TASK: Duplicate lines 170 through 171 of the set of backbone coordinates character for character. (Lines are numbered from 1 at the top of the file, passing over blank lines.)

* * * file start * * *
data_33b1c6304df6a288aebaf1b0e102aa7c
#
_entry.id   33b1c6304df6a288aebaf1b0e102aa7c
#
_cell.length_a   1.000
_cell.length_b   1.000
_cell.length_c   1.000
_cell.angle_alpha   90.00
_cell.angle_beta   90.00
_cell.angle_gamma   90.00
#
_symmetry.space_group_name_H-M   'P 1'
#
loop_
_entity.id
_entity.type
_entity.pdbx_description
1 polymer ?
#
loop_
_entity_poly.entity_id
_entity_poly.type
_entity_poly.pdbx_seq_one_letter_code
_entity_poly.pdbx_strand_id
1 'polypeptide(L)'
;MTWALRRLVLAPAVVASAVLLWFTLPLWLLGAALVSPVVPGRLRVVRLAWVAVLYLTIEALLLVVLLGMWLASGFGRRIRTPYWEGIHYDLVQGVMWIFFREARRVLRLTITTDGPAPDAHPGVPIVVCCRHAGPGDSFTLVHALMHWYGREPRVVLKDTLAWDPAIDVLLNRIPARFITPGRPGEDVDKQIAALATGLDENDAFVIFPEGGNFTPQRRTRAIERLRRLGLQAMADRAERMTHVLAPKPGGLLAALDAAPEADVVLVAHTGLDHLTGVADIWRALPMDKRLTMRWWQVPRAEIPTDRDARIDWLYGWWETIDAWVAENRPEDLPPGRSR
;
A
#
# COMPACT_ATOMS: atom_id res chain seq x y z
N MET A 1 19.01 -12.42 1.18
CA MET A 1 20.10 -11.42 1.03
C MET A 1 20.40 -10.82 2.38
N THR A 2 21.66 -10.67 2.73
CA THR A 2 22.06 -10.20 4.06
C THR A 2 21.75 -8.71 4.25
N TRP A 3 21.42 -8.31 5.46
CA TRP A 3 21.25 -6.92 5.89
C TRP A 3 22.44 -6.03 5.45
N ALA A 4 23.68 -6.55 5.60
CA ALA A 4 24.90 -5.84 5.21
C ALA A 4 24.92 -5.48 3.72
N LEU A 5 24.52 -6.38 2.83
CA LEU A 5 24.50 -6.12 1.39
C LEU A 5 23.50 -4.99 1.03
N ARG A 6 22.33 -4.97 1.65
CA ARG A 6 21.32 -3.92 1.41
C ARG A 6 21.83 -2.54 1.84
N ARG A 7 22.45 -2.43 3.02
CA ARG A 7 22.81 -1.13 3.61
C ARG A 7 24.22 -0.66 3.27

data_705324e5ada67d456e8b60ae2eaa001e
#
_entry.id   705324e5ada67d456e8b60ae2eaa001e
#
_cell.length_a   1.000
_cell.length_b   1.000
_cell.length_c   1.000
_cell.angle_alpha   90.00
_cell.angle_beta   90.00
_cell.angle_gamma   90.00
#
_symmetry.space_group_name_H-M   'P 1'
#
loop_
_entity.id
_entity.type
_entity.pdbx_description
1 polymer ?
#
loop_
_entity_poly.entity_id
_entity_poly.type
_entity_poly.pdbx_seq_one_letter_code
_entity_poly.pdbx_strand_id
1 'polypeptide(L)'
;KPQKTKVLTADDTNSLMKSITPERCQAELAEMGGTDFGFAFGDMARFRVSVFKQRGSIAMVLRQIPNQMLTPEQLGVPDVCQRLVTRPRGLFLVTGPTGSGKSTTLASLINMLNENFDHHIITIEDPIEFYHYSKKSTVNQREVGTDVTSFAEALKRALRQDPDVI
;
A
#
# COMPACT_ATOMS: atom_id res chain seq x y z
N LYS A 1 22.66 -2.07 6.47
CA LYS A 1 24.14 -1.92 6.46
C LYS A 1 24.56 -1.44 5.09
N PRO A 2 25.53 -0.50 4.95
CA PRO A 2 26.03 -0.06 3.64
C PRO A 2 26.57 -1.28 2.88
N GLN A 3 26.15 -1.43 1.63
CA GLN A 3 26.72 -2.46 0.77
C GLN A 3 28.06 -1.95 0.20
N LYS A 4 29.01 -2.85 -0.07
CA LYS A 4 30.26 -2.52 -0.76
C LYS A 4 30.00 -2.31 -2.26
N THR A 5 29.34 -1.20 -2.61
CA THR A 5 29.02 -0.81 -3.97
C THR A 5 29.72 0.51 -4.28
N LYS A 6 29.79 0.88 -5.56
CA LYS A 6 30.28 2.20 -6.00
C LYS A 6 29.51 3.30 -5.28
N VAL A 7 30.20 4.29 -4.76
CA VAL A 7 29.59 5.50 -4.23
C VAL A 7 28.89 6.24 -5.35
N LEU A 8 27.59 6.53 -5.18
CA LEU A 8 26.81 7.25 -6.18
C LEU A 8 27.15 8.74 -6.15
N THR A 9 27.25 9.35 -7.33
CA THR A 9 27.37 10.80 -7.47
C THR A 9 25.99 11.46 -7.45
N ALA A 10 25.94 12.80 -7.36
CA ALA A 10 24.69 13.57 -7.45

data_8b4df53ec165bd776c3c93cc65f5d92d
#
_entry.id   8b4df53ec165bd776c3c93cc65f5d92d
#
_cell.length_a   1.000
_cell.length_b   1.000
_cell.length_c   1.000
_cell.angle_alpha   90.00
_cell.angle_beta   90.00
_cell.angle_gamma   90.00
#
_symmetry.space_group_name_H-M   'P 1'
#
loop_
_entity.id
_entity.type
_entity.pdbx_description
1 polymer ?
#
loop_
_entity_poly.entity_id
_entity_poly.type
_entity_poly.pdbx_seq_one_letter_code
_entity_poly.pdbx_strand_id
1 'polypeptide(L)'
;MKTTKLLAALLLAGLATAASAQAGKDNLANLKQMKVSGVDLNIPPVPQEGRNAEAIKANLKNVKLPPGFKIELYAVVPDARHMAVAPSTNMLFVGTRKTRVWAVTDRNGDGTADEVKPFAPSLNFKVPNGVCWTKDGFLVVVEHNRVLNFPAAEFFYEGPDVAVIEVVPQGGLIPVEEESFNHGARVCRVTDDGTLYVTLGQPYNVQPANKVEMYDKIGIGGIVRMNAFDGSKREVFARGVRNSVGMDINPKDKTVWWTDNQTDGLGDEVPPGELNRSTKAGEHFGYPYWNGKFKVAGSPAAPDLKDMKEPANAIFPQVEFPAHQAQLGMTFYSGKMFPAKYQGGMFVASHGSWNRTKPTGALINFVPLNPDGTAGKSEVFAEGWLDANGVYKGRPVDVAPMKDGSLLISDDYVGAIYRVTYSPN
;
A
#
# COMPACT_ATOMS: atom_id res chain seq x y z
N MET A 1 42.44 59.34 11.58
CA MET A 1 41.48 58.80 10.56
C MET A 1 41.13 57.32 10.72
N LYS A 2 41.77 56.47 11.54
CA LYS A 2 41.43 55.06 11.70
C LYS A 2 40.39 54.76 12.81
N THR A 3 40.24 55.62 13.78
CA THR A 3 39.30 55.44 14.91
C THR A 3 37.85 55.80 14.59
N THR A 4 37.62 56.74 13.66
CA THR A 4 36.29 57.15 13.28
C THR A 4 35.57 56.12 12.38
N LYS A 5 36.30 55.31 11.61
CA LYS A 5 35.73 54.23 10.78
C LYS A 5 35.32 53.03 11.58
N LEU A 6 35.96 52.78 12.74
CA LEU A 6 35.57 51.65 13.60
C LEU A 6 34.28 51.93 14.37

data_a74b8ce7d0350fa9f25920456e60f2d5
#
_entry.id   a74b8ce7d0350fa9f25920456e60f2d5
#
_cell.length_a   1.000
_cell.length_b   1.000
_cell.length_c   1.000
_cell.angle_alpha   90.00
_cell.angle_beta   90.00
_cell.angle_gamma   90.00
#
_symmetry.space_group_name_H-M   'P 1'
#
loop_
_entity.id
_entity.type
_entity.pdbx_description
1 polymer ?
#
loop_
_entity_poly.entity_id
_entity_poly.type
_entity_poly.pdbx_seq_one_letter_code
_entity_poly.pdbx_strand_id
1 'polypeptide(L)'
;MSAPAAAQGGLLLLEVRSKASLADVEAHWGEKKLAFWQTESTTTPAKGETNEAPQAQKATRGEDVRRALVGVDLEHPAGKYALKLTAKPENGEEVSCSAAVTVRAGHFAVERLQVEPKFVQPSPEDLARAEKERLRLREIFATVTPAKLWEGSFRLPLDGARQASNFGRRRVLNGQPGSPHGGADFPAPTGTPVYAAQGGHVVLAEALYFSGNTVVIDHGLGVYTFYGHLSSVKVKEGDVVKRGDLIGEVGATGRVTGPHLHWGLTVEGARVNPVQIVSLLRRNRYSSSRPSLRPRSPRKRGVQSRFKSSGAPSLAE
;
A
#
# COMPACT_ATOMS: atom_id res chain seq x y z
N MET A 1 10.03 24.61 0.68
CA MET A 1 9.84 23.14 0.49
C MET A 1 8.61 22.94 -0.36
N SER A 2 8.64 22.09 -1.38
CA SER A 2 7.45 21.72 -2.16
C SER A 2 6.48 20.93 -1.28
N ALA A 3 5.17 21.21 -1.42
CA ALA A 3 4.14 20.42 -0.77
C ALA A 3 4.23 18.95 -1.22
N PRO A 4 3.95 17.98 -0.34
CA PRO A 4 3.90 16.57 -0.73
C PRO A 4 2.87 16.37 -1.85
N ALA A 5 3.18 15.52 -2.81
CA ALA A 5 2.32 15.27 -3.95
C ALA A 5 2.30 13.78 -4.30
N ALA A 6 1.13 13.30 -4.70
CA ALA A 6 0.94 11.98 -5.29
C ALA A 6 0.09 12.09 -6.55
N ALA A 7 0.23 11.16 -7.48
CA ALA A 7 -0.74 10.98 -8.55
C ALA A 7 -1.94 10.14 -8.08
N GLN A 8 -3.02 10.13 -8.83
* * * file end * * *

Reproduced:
_symmetry.space_group_name_H-M   'P 1'
#